The Newsfeed is the bane of authentic, in the moment, completely genuine and undistressed expression.

The thing with the Newsfeed is this. Every time I want to say¬†something, I KNOW that it will be slapped across on several people’s newsfeeds against their will, really. It feels a little like taking a microphone and announcing something out to the world. Unsolicited. Which is why I find myself trying to filter my expression, thinking eleventy billion times about whether it will be “accepted”, whether it will make sense to anybody else.

It feels a little like walking across the road, shouting about my thoughts and feelings. Sure, some might find it amusing, many might throw some signs of approval/ relatability my way in the form of likes and comments, some may shut their windows (scroll past), but it does feel like its directed at people in general/specific.

Whereas, blogging is the opposite.

It is just a pure outpour of one’s own thoughts and feelings (or whatever else), without really any expectation or even knowledge of who is consuming it. If someone seeks¬†out my writing, they will find it (i.e. come specifically to read my blog or see my post on their feed reader – do those still exist by the way? I miss Google Reader….)

Blogging is not directed at any body. It is purely for my own sense of expression. Surprisingly though, over the years I have made new friends through my various blogs Рbut I have not made a single new friend through Facebook. This might not be true for many people who do in fact find friendships and meet like minded people through social networks.

May be because I deeply care about the inner workings of people, and not so much about their outward daily activities that blogging is a better channel for me (for expression and also to share space with minded souls). For example, I don’t care about what people do as their job. I don’t think doing the same job as me makes someone more of a kindred spirit. I do think that having similar views on relationships, life philosophies how to deal with situations, is far more of a connecting factor for me. Blogging gives a deeper opportunity to be more meaningful and to express oneself without word limits, or the fear of being judged by your peers #NewsfeedShame I get to see (and express) more of the inner side of things through blogging.

Social media is great for chronicling outer things (I like this little categorisation of “inner things vs. outer things”) like social gatherings, travel, work stuff, memes, brief views & opinions on culture, sports and politics (which, if my Newsfeed is to be representative of an average newsfeed, is about 95% of things).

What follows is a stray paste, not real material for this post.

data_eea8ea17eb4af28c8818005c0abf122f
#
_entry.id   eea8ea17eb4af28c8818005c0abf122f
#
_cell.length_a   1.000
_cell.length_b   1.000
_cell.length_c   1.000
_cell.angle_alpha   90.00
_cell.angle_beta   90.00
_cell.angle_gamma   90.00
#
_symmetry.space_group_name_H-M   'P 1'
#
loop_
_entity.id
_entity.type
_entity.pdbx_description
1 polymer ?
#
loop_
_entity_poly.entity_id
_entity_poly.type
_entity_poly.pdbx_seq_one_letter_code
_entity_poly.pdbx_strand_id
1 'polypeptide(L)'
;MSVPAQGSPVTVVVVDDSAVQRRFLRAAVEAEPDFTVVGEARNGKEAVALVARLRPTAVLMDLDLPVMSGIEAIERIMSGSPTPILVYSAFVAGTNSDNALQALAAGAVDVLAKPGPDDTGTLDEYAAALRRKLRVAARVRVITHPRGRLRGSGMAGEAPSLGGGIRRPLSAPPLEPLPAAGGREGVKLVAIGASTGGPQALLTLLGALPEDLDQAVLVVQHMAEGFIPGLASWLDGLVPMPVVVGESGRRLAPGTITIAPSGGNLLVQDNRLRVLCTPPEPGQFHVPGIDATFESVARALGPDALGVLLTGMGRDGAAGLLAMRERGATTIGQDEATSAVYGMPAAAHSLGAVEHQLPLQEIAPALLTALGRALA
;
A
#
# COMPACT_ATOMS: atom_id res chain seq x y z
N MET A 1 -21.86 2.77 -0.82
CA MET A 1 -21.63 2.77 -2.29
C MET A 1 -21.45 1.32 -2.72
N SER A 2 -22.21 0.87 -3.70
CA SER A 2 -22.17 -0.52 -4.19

Blogging is great for chronicling inner things like relationships with others and the self, extended views and thoughts which go into the “whys” and give more insight on the inner workings of a person, inspirations, aspirations, chronicles of the mundane and little moments which may not gather too many likes, but may comprise 95% of one’s life, worthy of being relived (reread) after years. Also, because there is no scope of #NewsfeedShame, words tend to tumble out effortlessly (wait, is this why it’s called Tumblr????) and authentically, feelings expressed more unabashedly and without fear of judgment.

I absolutely love going back and reading what my teenage self wrote more than a decade ago. I had been doing a lot of soul searching, identity searching kind of work last year (for example, that right there is a sentence that would never make it to any of my social media posts because it is way.too.bare.for.the.newsfeed.) and my old blog was an absolute goldmine. I even found myself being counselled by the wise words of my teenage and uncensored self.

That’s why I find personal blogging so very different in form and spirit. It is nothing more than a digital diary left open for anyone to come and read at their own free will.

*with a little break during my “lawyer years”, and resumed in 2015 with my photography website blog (granted, not the same as a personal blog, but not nothing either)

Routinised Creativity – Challenge Rejected…

….and rejected rather badly.

So. The short story is that I’ve dumped this challenge for now.

Why?

By default actually. I didn’t stick to it for 2 continuous days after starting.

Now before you go around tut-tutting me about “giving up” “not giving it a fair chance” and “trying harder” (side note: hate the last one with particular gusto), let me tell you something about myself.

I’m not a kid. I’ve seen myself for many, many years. And I know that when a routine is truly beneficial for me, the biggest sign is that I’m¬†excited about it & look forward to it from Day 1.